July 15, 2013 by sasoc
Here is an article by David Rivkin and Lee Casey that was pure joy to read (Why the President’s Obamacare Maneuver may Backfire). It addresses Barack Obama’s unconstitutional habit of ignoring parts of Federal law that he doesn’t like and suggests that with his recent decision to selectively waive Obamacare penalties for businesses he may have finally tripped himself up.
First they lay out the constitutional principle on which Obama has shit upon again and again:
President Obama’s announcement on July 2 that he is suspending the Affordable Care Act’s employer health-insurance mandate may well have exposed his actions to judicial review—even though that is clearly what he sought to avoid. The health-care reform law’s employer mandate requires businesses with more than 50 employees to provide a congressionally prescribed set of health-insurance benefits or pay a penalty calculated at about $2,000 per employee. The law was to take effect on Jan. 1, 2014, but Mr. Obama has “postponed” its application until 2015. His aim, the administration said, was to give employers more time to comply with the new rules. But it was also seen as a way to avoid paying at least part of ObamaCare’s mounting political price in the 2014 congressional elections.
Whatever the reason, the president does not have the power to stop the implementation of a law. If there is one bedrock constitutional legal principle, it is that the president must “faithfully execute” federal statutes. He cannot suspend laws he dislikes on policy grounds or because he fears their political consequences.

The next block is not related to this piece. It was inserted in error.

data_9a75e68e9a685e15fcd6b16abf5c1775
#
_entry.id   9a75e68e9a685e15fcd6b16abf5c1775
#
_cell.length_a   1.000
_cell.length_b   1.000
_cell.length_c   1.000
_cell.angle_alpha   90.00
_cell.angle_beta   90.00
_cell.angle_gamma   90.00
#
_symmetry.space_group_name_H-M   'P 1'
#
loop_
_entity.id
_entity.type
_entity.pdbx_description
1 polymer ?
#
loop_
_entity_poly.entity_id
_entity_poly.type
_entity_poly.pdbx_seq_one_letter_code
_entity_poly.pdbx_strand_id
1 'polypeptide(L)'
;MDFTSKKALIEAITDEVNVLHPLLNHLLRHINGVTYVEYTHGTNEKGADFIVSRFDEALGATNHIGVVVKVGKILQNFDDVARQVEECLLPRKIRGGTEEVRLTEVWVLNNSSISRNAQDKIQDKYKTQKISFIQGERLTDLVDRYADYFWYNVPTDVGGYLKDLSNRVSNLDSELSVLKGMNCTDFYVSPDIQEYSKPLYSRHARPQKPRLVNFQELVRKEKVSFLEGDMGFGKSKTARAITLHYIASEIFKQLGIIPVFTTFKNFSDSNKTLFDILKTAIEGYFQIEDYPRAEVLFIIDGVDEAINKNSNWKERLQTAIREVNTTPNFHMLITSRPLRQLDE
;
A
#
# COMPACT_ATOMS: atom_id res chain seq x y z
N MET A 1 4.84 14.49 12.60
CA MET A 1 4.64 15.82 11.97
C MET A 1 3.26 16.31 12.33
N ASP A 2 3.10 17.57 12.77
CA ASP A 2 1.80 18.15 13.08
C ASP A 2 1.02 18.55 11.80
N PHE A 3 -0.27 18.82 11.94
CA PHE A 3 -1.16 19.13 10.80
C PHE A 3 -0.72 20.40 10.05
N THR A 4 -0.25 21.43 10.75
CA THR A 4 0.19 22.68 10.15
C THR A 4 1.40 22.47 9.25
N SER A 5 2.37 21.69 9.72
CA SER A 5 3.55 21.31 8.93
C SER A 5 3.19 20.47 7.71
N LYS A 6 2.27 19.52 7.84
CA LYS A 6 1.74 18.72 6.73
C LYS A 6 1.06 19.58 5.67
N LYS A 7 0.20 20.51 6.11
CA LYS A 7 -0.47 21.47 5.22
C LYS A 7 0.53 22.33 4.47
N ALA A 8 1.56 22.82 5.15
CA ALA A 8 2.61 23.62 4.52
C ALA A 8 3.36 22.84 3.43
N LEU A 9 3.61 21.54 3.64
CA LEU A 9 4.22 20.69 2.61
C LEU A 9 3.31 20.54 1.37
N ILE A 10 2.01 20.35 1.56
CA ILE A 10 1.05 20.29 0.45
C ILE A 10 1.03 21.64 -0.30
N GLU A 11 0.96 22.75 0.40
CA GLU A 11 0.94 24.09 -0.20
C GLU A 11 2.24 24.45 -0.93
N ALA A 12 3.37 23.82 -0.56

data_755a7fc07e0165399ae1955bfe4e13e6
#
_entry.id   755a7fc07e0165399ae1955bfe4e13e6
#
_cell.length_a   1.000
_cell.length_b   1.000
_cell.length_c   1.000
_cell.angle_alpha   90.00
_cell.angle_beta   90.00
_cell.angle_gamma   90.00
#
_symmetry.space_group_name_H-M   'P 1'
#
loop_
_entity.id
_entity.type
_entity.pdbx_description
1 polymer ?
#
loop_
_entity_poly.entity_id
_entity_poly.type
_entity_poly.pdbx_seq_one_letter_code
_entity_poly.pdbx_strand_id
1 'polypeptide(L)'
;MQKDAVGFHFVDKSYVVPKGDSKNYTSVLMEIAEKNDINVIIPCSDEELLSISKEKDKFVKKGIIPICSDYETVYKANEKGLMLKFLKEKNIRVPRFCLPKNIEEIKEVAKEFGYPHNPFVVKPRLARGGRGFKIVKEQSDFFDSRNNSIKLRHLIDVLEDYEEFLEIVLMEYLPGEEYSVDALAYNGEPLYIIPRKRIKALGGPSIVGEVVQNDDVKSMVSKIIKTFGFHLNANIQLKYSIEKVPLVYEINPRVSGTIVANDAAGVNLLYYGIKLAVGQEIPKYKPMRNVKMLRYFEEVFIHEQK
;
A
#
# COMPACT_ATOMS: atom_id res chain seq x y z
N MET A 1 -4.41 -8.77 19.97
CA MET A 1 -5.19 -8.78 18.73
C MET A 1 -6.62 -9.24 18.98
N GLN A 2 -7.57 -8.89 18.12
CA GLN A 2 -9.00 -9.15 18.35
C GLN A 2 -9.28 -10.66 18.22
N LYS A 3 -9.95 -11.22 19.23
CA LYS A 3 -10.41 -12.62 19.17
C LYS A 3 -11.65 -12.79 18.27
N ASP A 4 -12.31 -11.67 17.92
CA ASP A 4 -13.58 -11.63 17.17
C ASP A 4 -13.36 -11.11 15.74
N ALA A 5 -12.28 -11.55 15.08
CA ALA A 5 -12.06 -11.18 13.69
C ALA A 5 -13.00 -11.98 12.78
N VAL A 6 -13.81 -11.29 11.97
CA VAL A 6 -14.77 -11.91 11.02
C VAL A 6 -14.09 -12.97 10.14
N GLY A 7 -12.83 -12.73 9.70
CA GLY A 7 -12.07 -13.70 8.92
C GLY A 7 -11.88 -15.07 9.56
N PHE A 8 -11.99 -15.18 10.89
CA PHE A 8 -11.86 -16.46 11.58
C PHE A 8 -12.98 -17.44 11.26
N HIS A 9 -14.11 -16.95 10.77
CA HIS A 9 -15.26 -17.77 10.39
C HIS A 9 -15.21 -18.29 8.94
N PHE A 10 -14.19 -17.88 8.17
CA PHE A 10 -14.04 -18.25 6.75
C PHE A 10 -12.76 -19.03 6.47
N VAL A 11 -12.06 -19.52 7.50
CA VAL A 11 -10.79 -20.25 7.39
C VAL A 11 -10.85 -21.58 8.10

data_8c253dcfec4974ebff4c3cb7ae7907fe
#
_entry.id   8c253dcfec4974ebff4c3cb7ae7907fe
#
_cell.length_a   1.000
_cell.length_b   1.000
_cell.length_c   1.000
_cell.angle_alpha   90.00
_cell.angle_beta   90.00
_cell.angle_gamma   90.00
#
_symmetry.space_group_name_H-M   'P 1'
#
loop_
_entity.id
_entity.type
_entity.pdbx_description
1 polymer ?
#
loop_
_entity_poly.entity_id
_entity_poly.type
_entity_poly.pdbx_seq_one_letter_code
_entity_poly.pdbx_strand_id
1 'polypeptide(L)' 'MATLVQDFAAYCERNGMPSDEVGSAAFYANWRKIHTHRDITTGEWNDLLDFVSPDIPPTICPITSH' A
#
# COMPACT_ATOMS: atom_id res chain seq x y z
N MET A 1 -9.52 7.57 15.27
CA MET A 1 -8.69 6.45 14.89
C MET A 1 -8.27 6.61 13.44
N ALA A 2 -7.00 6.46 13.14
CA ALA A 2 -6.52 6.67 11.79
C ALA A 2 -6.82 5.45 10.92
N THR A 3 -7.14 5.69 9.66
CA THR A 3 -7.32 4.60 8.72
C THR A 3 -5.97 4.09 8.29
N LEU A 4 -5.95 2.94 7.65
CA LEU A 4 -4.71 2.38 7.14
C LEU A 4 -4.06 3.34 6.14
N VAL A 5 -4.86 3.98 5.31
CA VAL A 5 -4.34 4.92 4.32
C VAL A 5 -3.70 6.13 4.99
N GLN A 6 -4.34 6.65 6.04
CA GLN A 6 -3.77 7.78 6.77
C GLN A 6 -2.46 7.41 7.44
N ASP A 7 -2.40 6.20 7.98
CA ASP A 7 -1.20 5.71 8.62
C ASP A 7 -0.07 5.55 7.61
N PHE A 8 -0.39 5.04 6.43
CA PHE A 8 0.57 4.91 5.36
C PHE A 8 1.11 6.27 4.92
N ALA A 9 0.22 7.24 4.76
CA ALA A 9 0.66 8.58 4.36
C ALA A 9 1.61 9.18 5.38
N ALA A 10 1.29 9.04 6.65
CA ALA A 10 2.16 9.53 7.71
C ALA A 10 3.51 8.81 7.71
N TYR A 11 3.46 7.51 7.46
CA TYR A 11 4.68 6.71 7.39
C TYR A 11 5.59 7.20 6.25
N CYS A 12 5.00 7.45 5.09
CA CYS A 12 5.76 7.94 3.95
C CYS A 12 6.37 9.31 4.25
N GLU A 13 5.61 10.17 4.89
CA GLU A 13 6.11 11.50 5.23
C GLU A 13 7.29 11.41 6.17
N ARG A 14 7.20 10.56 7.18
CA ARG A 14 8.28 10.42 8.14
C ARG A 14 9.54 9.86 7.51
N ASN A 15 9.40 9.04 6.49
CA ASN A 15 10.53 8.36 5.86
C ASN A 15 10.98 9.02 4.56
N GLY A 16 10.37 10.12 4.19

Then they list some of his worst offenses in this area, which we all know are designed to force his agenda on the American people in ways that the Founders would have never allowed:
Mr. Obama, however, has made a habit of exercising an unlawful suspending power, refusing to enforce selected federal laws, including various provisions of the immigration laws against young, undocumented aliens; work requirements enacted as part of the 1996 federal welfare reform law; and the testing accountability provisions of the No Child Left Behind education law.
The phrase “made a habit” is so civilized — almost friendly — when describing the willful actions of a man who clearly hates the United States and seeks to weaken and destroy it. You may be wondering at this point, as I was, about how mr. Obama has gotten away with this “bad habit”, because American checks and balances would result in Judicial action against the president. Rivkin and Casey provide a solid legal explanation for us:
One key problem with suspension power—aside from the fact that it destroys the balance of power between the two political branches—is that, when skillfully exercised, it sidelines the judiciary. The Constitution requires that a party commencing litigation must have what is commonly called “standing,” i.e., the party must have suffered or will suffer a legal injury that a court can redress. A determined president can head off litigation by effectively rewriting federal statutes in ways that do not create individual injuries so no party has standing.